Due to Corona trafficking of substandard drugs increased

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GENEVA, Jul 09 :To address the corona virus pandemic the increase in demand for medical products has led to an expansion in the trafficking of substandard and falsified merchandise.

According to UN research “Health and lives are at risk with criminals exploiting the COVID-19 crisis to cash in on public anxiety and increased demand for personal protective equipment (PPE)and medications.

Ghada Waly, Executive Director of the Vienna-based UN Office on Drugs and Crime (UNODC), said the corona virus has further highlighted the shortcomings in regulatory and legal frameworks aimed at preventing the manufacturing and selling of these products.

The research reveals that criminal gangs are exploiting both the uncertainties surrounding the coronavirus along with inconsistencies in national regulation regimens.

“Transnational organized crime groups take advantage of gaps in national regulation and oversight to peddle substandard and falsified medical product”, the UN crime-fighting chief said.

The falsification of medical products bears significant risks for public health as products may not properly treat the disease and may facilitate the development of drug resistance.

Criminal groups have also quickly adjusted to the opportunities arising from the COVID-19 pandemic to exploit the vulnerabilities and gaps in the health and criminal justice systems.

Evidence shows that fraud, scams and seizures, involving the manufacture and trafficking of substandard and falsified medical products, have followed the spread of the virus.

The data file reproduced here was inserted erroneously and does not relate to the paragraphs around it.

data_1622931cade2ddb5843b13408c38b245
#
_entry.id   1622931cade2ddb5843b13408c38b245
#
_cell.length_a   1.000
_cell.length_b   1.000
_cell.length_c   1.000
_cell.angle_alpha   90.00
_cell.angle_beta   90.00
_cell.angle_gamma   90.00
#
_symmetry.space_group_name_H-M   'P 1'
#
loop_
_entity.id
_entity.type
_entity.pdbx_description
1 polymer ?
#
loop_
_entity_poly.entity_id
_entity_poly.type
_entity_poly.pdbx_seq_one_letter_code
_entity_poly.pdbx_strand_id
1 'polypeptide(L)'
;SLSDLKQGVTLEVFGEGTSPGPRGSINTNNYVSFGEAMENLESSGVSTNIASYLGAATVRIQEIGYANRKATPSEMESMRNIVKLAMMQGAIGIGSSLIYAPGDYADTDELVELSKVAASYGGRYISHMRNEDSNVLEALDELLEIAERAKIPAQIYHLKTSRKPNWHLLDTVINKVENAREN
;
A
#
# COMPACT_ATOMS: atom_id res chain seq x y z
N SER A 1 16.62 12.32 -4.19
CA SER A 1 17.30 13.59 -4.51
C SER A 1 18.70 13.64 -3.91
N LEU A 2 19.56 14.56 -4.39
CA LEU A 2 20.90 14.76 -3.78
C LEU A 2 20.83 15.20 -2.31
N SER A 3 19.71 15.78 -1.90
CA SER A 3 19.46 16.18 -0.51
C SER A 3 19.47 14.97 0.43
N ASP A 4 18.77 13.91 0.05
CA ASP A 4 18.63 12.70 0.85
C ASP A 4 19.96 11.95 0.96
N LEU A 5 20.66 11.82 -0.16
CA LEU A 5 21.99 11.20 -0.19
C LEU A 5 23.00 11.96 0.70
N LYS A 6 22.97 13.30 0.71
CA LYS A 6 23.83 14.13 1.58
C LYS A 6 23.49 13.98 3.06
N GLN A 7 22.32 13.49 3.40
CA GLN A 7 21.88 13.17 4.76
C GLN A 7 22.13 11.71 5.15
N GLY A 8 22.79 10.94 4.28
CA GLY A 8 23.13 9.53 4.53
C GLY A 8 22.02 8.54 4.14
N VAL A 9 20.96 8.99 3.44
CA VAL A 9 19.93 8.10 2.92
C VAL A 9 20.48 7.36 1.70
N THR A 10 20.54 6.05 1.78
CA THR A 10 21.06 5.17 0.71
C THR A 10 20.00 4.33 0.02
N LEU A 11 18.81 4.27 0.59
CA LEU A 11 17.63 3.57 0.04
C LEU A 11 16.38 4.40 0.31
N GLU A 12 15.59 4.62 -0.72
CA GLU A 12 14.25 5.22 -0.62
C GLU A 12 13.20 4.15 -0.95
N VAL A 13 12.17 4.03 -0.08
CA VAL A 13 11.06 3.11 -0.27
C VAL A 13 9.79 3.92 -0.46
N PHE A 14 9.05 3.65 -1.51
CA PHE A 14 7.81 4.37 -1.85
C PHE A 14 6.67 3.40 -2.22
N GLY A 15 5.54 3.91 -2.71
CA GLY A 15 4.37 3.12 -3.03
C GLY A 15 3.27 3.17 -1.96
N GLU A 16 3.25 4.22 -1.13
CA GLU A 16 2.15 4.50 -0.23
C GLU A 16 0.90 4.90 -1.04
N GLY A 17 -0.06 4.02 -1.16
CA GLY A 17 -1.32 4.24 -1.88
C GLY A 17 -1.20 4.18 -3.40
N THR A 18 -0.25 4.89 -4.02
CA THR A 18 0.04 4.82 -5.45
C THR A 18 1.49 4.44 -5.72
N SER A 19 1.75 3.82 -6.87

The pandemic has also highlighted a boom in data-based scams – including phishing, and business email attacks – or the creation of fake corporate websites to fool purchasers.

UNODC’s research also predicts that the behaviour of organized criminal groups will gradually change over the course of the pandemic.

When a vaccine is developed, it will likely lead to a shift in focus away from PPE smuggling to trafficking in the vaccine, the research pointed out.

Moreover, cyberattacks on critical infrastructure involved in addressing the pandemic are also likely to continue in the form of online scams aimed at health procurement authorities, according to the research.

Strengthening legal frameworks and penalties, and a more harmonized global approach to the criminalization of the manufacture and trafficking of falsified medical products is crucial, as only a common approach will enable effective responses to crimes impacting individuals and public health, the UNODC brief maintains.

At the same time however, preventing, detecting, and responding to medical product-related crime will require people who work in the medical product sector to acquire new or additional skills.

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